Coffee Log, Year 2, Day 147

Hi.

Coffee: Pike Place, Apartment Lounge Blend

I went to the shore to abandon myself. The water was the color of 2% milk. There were long lines. A woman in an airliner’s outfit was trying to guide them but everyone was pushing. Further up, kids without parents were left playing in the dunes.

I took my shoes off. My feet were calloused from all the walking, the sand was hot, so they hurt. Eventually it would be high tide and none of this would matter. ‘Eventually’ can take a long time.

At sea there was a fisher’s boat. It was painted blue. The crew had a heavy old net with weights woven in it that they were sinking to the bottom. Every hour, they’d haul the net and let it hang to let out the milky water. What was left were the effects – shoes, shirts, hair-weaves, and sometimes, if the crew was lucky, a rolex. It was all escheated – that’s what you signed up for – but before shipping it off to the State, the fishers took their cut.

No-one ever asked what happens to the bodies.

When it was my turn, the woman in the airliner’s outfit had me stamp my thumbprint. She took out a roll of string and a ruler, got my measurements. Before she was even done with me, she was looking at the next person in line.

But it didn’t matter. I had gone to the shore to abandon myself. Now, I was ankle-deep in the water. It’s milk licked my slacks until they were a darker color. It was colder than I expected, and I felt like a tree, like all the heat of the day was getting drawn through my toes, deeply buried roots. It scared me. But it wasn’t an awful feeling.

Finally, sunk to my chin, I couldn’t think about anything. All I felt was joy. I couldn’t hear the children with no parents playing on the dunes. I couldn’t see the fisher’s boats doing their drudgery a couple miles off-shore. I’d forgotten how to spell, and when I looked at the clouds the only word that came to me was ‘candy.’ Every bit of horror was gone. And with that, I let the waves crash over me, sniffing out the space I’d made for myself, comfortably disconnected, at the bottom of the sea.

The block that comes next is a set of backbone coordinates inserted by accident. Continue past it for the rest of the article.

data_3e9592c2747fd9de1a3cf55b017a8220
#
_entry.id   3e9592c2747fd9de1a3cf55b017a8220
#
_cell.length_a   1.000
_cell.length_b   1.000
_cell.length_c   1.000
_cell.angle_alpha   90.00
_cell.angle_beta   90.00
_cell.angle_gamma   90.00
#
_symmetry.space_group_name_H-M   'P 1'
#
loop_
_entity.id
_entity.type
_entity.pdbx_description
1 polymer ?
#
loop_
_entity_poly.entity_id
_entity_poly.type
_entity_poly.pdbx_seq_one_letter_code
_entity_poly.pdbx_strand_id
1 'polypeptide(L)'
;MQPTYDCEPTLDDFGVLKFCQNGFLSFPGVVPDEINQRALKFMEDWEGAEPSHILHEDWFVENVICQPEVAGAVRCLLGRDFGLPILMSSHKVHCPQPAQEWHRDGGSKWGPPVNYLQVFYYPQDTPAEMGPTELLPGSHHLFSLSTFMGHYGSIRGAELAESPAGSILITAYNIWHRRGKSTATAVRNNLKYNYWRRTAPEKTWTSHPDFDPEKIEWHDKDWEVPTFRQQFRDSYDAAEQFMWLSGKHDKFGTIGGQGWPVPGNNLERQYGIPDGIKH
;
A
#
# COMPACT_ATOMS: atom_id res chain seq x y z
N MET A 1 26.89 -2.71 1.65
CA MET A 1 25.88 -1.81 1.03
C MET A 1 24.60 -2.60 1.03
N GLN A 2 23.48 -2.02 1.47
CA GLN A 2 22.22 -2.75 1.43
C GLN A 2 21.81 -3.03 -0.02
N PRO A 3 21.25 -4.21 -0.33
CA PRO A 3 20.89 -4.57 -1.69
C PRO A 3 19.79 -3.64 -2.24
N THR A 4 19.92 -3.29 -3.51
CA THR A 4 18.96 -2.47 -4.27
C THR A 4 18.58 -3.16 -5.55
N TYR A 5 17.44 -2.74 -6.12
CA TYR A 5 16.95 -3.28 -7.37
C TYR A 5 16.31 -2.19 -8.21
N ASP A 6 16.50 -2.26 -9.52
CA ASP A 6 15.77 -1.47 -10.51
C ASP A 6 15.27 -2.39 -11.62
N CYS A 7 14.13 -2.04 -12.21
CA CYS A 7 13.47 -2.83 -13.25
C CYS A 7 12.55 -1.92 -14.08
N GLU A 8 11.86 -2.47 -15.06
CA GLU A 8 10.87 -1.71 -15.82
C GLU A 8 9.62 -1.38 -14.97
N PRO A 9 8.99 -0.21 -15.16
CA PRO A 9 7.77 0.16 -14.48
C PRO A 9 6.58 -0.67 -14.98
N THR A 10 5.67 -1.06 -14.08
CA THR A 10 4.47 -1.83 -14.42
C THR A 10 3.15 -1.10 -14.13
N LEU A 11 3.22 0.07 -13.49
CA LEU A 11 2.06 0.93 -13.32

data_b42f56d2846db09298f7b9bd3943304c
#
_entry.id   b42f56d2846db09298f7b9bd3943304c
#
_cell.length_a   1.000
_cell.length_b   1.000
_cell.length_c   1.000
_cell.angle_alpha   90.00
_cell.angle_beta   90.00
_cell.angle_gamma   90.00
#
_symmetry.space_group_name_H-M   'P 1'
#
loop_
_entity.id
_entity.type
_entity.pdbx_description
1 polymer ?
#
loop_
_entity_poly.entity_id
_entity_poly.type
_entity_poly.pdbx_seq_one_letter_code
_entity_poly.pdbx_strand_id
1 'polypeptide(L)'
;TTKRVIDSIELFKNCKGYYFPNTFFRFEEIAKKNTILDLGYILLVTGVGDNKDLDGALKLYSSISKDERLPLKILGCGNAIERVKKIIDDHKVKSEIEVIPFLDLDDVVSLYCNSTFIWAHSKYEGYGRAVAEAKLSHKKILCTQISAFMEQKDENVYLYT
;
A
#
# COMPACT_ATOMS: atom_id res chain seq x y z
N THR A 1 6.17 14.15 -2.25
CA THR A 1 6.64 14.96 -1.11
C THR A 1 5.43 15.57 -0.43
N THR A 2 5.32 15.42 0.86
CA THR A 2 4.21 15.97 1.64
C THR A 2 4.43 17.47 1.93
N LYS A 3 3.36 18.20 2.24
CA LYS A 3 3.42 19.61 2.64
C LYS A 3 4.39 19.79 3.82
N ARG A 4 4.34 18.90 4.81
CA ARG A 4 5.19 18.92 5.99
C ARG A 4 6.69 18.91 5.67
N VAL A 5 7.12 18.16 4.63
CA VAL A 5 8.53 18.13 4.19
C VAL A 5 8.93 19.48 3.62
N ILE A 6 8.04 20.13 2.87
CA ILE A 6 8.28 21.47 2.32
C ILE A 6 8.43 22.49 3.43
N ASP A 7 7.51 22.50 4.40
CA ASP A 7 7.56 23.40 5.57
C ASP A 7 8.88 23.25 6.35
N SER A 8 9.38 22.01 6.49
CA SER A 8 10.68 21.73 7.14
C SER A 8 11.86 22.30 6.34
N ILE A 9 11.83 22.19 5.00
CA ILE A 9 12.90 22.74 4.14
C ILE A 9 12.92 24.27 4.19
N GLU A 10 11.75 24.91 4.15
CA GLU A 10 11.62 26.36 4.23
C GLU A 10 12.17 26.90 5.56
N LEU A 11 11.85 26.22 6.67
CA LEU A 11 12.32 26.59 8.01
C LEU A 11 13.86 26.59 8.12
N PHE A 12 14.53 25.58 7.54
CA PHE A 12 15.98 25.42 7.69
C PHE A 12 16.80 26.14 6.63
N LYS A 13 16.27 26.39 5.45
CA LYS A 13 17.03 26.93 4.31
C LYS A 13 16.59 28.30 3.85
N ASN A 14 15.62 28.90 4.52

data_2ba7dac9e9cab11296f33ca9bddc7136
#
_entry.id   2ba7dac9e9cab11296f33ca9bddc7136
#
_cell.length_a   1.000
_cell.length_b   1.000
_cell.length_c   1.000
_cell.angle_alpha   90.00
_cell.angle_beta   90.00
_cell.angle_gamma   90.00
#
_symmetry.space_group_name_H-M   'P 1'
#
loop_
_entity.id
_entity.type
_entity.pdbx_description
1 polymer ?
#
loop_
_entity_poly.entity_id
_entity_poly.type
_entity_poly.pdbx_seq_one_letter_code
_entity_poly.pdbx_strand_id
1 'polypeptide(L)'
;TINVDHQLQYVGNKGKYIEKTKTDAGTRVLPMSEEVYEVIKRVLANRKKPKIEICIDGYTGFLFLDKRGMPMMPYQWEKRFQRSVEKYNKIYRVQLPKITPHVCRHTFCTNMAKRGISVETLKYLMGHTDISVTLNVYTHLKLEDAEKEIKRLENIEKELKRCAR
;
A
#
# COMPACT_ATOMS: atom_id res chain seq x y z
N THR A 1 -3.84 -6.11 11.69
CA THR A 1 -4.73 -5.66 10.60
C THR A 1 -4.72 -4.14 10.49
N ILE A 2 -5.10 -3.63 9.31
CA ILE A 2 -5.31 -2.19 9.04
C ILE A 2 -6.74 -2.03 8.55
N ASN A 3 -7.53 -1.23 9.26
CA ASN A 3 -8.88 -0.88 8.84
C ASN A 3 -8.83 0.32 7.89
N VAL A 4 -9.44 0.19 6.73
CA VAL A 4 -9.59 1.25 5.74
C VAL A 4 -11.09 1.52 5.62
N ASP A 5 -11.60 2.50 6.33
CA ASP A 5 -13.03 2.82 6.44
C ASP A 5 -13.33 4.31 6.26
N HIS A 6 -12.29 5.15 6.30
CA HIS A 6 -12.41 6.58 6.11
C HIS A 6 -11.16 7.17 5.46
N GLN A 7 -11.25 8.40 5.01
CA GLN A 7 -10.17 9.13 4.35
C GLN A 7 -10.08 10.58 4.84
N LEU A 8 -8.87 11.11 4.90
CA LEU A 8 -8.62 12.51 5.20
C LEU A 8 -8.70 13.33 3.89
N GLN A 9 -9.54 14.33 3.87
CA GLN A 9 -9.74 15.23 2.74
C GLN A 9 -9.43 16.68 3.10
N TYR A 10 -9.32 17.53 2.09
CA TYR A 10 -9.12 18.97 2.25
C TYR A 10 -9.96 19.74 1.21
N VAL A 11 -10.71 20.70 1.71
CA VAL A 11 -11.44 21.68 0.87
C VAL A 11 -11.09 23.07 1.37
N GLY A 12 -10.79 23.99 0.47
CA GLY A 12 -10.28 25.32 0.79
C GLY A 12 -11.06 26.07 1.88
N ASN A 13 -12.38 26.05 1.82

(some Saturdays, it’s hard to turn on the news)

Currently Reading: Queen, Suzanne Crain Miller

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So long as the child was fed on its mother’s milk, everything seemed to it smooth and easy. But when it had to give up milk and take to vodka, – and this is the inevitable law of human development – the childish suckling dreams receded into the realm of the irretrievable past.

Lev Shestov, All Things Are Possible

Coffee Log, Day 237

Hi.

Coffee: Colombian, Starbucks Brand (grocery store bought, a gift)

The train tracks are brown all around but silver on top. That’s where the force of friction burns clean as the train goes by. I’ve always liked this, the contrast. It’s hopeful – maybe we can all be burned clean.

I’ve been too busy this week to keep up with the news. I can imagine it just fine. I don’t know if it’s the times we’re living or if I’m just getting old but I’ve gotten to where I can tell the national trauma by checking peoples’ faces.

Today, I ate lunch at a Noodles & Co. It was busy, slick, wealthy. People kept coming in from the outside. Halfway through my meal (a pad Thai, too sweet) this girl in a red NC State hoodie takes a table two up from me. She has her plate, glass, everything she needs. But it’s a window table, and tall, and public, so she picks everything up again and sits in the corner where the walls meet. She eats fast and fingers a tablet. Her bushy black eyebrows are winter caterpillars.

So after lunch, I knew the world must still be wrong.

Currently Reading: Autumn, Ali Smith; Cherry, Nico Walker

Support Relief for Family Suffering at the BorderRAICES DONATION CAMPAIGN

“I’ve got nothing to offer you kids but these noodles. They’re good noodles but they won’t change the world.” – Madeleine Thein

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Coffee Log, Day 48

Hi.

Coffee: Cafe Pajaro, Extra Dark, Trader Joe’s Brand

I’ve been reading the news. Its wakes me up and follows me to sleep. Recently, it’s been bloodied bodies in Syria. A few years ago, it was the same thing.

I don’t have any immediate fears. Unemployment was a lurch, but I’ve got friends, I’ve got family, I’ve got every proposition of the modern world waiting to feed and water and fertilize my life’s soil. I haven’t spent a day without power. The lights are on. The kitchen’s cooking. No-one has a gun to my head.

A couple weeks back, I was reading about Russia. ‘Satan II’ they called it, the missile Putin’s testing. Every article told me one warhead would wipe out an area the size of Texas. I’ve been trying to think of something witty or lucid to say about it, but nothing comes to me. There’s no way to comprehend it.

But today everything’s fine. The power’s on. The sun’s out. AC blowing and not a care in the world.

Currently Reading:
Tar Baby, Toni Morrison

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“It happened that a fire broke out backstage in a theater. The clown came out to inform the public. They thought it was a jest and applauded. He repeated his warning. They shouted even louder. So I think the world will come to an end amid the general applause from all the wits who believe that it is a joke.” – Soren Kierkegaard

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